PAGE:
A) Consumers do not adequately understand their statutory warranty rights. To address this information failure:
Consumers should receive clear information about their statutory warranty rights at the point of sale, including a clear explanation of how these rights relate to the manufacturer’s warranty and any extended warranties. This could be provided through in-store signage and included with any material promoting extended warranties
B) Consumers often feel pressured to buy extended warranties in store, at the time they purchase the main product. CHOICE believes Australian consumers should be provided with legislative protection, such as the UK’s The Supply of Extended Warranties on Domestic Electrical Goods Order 2005. It requires retailers:
To provide consumers with a written quote for an extended warranty valid for 30 days.
When providing a quote, to give a written explanation of the relationship between the extended warranty and the manufacturer and statutory warranty rights.
C) Consumer warranty complaints are often not resolved due to retailers failing to accept their responsibilities. To address retailers’ and traders’ poor understanding of how warranty laws operate, retailers and traders should:
Be provided with information from regulators, clearly explaining their warranty responsibility and rights.
Be subject to vigorous enforcement action by regulators in the case of abuse of consumer warranty rights or misleading conduct about rights.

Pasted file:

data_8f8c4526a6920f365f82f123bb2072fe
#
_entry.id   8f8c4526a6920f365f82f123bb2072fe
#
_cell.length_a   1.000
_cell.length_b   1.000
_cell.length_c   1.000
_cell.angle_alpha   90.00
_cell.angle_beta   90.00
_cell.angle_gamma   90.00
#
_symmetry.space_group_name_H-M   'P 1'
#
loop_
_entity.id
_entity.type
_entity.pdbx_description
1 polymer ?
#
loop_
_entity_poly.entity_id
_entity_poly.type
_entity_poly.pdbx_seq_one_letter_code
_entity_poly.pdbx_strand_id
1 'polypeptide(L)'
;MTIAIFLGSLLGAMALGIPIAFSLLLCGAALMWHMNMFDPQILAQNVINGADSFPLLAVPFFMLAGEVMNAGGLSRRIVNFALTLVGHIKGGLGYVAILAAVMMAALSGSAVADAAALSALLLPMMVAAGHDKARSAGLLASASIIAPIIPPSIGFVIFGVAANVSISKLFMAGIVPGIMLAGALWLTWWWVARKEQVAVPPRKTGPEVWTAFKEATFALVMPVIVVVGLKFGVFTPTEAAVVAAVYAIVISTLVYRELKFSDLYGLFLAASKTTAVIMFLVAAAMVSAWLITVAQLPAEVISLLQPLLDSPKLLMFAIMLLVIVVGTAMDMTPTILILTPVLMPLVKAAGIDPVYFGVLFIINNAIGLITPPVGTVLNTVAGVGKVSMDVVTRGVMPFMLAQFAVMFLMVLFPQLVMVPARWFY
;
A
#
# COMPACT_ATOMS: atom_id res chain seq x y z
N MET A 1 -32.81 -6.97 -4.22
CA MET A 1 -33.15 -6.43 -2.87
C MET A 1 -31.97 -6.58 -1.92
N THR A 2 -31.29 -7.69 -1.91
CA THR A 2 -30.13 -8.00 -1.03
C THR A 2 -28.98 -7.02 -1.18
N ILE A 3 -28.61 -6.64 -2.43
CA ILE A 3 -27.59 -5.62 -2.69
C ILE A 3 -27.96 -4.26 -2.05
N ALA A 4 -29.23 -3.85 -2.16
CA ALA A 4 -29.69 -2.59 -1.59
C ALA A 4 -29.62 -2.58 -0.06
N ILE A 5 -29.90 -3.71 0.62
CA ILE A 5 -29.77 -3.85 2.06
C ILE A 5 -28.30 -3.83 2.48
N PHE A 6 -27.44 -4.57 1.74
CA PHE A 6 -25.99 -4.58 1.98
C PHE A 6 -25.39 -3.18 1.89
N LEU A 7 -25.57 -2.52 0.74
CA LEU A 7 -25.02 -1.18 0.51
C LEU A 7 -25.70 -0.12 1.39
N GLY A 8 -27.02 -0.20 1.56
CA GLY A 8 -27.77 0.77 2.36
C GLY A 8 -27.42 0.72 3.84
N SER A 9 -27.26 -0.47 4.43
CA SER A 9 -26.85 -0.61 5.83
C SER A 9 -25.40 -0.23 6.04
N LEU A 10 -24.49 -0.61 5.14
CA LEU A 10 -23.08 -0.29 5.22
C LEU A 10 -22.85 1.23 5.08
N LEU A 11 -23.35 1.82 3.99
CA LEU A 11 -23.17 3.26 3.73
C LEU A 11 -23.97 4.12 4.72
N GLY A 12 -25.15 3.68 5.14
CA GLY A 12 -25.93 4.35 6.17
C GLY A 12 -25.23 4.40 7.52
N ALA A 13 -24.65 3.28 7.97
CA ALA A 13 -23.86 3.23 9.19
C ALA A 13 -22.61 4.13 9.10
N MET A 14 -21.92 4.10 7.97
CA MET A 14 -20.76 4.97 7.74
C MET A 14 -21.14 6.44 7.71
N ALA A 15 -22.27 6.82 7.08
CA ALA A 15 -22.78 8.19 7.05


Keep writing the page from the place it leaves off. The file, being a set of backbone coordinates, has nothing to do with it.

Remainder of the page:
Further, the ACCC and other agencies need to the power to take up a legal matter directly on behalf of a consumer. At present only the consumer can take action to enforce their warranty rights.
D) Inconsistent laws between jurisdictions means Australians have varying warranty rights.
A report prepared for the Productivity Commission Comparison of Generic Consumer Protection Legislation identified the different standards of consumer protection around Australia. CHOICE looks forward to national consistency under the new Australian Consumer Law. We support the Productivity Commission’s view that if standardisation does not occur through the implementation of the national generic consumer law, then at the very least the ability to exclude statutory conditions should be repealed in those jurisdictions that currently allow this.